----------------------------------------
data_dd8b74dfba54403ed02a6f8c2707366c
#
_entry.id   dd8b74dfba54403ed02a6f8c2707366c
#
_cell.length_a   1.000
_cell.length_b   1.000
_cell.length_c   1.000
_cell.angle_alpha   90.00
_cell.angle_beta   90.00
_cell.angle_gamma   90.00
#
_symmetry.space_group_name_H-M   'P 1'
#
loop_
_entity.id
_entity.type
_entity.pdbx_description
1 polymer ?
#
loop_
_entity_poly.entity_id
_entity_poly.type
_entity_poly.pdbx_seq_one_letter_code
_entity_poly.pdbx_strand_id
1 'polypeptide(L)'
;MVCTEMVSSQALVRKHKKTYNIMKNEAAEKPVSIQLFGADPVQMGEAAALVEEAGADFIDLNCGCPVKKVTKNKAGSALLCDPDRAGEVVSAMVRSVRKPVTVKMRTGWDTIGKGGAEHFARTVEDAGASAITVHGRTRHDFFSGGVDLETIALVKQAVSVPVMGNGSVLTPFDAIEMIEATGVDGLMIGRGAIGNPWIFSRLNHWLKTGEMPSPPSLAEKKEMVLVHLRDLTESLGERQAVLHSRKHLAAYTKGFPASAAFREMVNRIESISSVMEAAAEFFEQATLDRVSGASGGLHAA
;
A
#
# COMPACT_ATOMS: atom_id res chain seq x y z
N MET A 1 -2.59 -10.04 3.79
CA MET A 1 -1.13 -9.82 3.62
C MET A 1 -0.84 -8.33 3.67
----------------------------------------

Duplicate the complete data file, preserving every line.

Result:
data_dd8b74dfba54403ed02a6f8c2707366c
#
_entry.id   dd8b74dfba54403ed02a6f8c2707366c
#
_cell.length_a   1.000
_cell.length_b   1.000
_cell.length_c   1.000
_cell.angle_alpha   90.00
_cell.angle_beta   90.00
_cell.angle_gamma   90.00
#
_symmetry.space_group_name_H-M   'P 1'
#
loop_
_entity.id
_entity.type
_entity.pdbx_description
1 polymer ?
#
loop_
_entity_poly.entity_id
_entity_poly.type
_entity_poly.pdbx_seq_one_letter_code
_entity_poly.pdbx_strand_id
1 'polypeptide(L)'
;MVCTEMVSSQALVRKHKKTYNIMKNEAAEKPVSIQLFGADPVQMGEAAALVEEAGADFIDLNCGCPVKKVTKNKAGSALLCDPDRAGEVVSAMVRSVRKPVTVKMRTGWDTIGKGGAEHFARTVEDAGASAITVHGRTRHDFFSGGVDLETIALVKQAVSVPVMGNGSVLTPFDAIEMIEATGVDGLMIGRGAIGNPWIFSRLNHWLKTGEMPSPPSLAEKKEMVLVHLRDLTESLGERQAVLHSRKHLAAYTKGFPASAAFREMVNRIESISSVMEAAAEFFEQATLDRVSGASGGLHAA
;
A
#
# COMPACT_ATOMS: atom_id res chain seq x y z
N MET A 1 -2.59 -10.04 3.79
CA MET A 1 -1.13 -9.82 3.62
C MET A 1 -0.84 -8.33 3.67